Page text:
Seeking Tranquility in Troncones

You know you’ve found a solid traveling companion when you’re able to have an incredible trip despite a handful of unexpected setbacks…

Life Tip #24: Be flexible. Life rarely goes according to plan. 

Dave welcomed Lee home from Texas late on a Tuesday night. She went to work on Wednesday, packed that night, and by seven AM Thursday morning, the dynamic duo was out the door, heading for the border. They had planned to do what they had previously done on their journey Mexico City: Uber to CBX from Chula Vista.

The first thing they failed to account for was the fact of their massive bag of surfboards requiring a bit of extra legroom than the typical Uber might allow (Mishap #1). Their arrival in Chula Vista was met by crickets—no feasible Ubers, no accommodating Lyfts. Running behind schedule, they decided to pay the CBX daily rate for parking and headed in that general direction.

Unbeknownst to the still sleepy travelers, Google Maps had a taste for sabotage. Rather than directing them toward their destination on US soil, the app immediately led them across the border—to an unfamiliar crossing for the both of them (Mishap #2). The Border Patrol Officer was kind and apologetic but couldn’t help them turn back around without breaking all kinds of laws. The Sentri lane was out of the question at this crossing. They were screwed. Their only option? Park at the Tijuana airport and hope for the best.



After a brief, bumpy journey filled with Dave’s grumblings and Lee’s words of fanciful optimism, they arrived at the airport. Parking proved to be incredibly easy. They were actually back on schedule, which proved to be more important than they had considered, as each individual was stopped by airline employees at separate points—Dave at check-in and Lee at TSA, if you’re curious.

Life Tip #25: If you’re comfortable with it (and have SENTRI or global entry), parking in TJ is even more cheap and convenient than using CBX.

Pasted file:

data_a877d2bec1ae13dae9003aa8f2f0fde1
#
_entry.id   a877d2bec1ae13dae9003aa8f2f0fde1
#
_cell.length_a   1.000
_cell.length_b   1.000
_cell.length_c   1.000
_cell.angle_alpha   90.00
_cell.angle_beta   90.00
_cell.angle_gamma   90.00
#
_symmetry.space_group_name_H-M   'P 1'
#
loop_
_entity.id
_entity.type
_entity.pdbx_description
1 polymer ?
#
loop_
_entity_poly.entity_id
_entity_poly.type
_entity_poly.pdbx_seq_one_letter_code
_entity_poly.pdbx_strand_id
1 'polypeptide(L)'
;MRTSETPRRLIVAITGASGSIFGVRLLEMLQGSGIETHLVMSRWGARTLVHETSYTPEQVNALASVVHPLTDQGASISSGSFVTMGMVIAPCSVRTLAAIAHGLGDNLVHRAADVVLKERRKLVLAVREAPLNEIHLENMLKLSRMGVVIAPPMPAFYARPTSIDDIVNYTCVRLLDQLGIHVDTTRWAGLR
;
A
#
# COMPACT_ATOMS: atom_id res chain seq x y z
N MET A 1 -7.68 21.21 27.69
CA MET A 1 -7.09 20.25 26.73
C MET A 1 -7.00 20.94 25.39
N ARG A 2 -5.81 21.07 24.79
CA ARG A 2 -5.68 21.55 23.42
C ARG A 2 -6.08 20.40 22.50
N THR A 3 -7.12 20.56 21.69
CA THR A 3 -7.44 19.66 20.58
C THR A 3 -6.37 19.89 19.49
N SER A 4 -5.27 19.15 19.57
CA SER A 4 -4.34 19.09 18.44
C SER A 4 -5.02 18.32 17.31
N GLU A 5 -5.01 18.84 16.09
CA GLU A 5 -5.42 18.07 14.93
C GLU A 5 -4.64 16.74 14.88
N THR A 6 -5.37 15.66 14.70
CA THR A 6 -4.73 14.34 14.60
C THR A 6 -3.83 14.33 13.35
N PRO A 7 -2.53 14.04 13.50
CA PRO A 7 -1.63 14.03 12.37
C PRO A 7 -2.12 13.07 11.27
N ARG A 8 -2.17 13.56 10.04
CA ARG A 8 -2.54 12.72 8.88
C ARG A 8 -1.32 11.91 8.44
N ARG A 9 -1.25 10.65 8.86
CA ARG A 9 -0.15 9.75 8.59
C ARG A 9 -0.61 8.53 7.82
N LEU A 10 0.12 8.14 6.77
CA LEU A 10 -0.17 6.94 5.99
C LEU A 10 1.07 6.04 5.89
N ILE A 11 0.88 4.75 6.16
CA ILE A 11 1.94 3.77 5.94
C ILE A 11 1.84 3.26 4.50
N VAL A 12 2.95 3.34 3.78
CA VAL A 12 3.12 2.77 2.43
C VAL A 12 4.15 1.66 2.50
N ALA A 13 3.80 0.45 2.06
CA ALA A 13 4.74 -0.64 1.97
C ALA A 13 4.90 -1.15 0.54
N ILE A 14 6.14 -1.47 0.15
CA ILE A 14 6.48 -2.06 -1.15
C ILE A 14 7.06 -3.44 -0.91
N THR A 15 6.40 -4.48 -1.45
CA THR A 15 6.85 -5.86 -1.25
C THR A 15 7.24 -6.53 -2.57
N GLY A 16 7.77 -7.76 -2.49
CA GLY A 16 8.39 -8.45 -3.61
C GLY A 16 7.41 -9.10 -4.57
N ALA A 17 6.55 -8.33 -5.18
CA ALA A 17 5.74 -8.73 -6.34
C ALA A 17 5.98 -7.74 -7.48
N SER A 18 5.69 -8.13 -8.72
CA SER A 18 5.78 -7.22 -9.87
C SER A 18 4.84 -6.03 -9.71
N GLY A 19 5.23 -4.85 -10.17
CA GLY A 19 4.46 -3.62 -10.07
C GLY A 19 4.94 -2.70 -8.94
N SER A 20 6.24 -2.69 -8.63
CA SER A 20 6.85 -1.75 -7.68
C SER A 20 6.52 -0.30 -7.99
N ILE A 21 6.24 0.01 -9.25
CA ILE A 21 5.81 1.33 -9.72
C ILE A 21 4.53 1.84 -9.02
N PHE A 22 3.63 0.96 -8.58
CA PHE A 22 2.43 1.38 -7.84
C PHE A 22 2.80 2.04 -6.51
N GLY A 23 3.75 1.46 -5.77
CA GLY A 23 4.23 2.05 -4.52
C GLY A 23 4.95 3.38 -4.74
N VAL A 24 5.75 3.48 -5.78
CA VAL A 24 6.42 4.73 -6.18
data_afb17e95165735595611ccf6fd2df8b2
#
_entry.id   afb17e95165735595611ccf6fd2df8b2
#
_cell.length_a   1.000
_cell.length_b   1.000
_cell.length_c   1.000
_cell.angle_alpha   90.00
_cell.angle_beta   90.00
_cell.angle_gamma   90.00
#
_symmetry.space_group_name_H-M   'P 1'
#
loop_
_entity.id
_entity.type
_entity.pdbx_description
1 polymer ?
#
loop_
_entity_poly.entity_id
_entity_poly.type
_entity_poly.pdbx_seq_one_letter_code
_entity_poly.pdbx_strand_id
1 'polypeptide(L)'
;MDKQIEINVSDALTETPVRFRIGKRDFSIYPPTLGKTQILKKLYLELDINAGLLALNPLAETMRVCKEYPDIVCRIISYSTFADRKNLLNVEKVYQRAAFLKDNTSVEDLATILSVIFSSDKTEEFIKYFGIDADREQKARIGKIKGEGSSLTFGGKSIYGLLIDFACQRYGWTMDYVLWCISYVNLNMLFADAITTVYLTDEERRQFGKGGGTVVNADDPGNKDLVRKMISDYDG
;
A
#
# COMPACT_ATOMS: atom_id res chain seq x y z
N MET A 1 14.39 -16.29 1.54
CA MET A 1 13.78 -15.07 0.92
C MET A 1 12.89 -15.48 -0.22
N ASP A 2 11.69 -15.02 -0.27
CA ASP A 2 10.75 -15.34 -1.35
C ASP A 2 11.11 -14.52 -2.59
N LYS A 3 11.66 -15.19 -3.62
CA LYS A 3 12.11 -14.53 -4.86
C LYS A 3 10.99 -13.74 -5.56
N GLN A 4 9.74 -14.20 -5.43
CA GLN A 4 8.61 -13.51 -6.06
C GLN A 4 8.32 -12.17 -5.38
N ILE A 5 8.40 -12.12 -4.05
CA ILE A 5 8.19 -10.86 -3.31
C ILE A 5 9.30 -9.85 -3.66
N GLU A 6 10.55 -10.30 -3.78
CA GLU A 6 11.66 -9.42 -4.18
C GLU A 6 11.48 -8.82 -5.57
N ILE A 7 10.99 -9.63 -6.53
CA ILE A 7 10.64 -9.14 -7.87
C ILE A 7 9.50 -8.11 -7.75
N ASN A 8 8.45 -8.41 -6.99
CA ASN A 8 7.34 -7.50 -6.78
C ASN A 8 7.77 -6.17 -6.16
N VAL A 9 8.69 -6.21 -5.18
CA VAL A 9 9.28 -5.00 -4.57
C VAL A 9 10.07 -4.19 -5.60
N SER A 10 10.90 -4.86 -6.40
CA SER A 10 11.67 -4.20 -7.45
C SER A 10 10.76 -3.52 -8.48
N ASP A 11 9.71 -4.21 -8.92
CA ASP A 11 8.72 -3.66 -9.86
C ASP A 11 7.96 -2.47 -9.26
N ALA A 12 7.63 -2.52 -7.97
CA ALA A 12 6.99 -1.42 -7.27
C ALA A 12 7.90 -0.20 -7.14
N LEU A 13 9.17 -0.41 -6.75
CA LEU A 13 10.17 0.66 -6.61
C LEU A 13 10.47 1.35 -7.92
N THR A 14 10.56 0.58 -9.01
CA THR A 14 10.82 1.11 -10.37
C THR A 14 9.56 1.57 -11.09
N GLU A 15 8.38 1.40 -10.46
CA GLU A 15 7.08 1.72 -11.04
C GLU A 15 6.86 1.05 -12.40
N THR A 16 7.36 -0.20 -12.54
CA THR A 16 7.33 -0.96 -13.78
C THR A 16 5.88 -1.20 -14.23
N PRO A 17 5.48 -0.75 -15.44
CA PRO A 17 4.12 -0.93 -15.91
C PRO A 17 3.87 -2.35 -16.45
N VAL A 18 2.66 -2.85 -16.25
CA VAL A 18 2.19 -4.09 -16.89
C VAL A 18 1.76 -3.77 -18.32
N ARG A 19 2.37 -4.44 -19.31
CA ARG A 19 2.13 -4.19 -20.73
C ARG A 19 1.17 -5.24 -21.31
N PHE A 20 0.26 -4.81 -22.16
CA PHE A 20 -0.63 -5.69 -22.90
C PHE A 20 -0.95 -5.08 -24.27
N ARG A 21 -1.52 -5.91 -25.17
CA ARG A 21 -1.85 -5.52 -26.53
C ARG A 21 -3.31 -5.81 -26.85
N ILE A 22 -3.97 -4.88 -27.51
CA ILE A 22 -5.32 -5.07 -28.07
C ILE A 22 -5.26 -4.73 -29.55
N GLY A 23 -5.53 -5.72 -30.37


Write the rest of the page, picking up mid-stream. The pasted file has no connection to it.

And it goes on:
Lee’s first taste of the season’s Pumpkin Spice Latte at the airport was a good omen. Dave was happy again, eating pancakes and talking animatedly about all of the waves they’d catch. The worst was behind them.

The first leg of their flight was good. They met a group of surfers from San Diego who had made their trips to La Saladita an annual thing. Their excitement was contagious. The short Mexico City layover was good. Their first beers of the trip were great. The puddle jumper that took them toward Ixtapa/Zihuantanejo was stellar because it got them there.

Mixed reviews and odd communication with rental car companies in their preliminary research led the couple to opt for public transportation, rather than a rental car on this trip (Mishap #3).

Life Tip #26: If your destination is touristy and public transportation is a big question mark, just get the rental car. 

Wheeling and dealing with an airport van driver did nothing for the couple. They overpaid, and he took them only as far as the touristy part of Ixtapa. The problem was, they were staying in Troncones, which was, of course, an additional 30 or so kilometers away.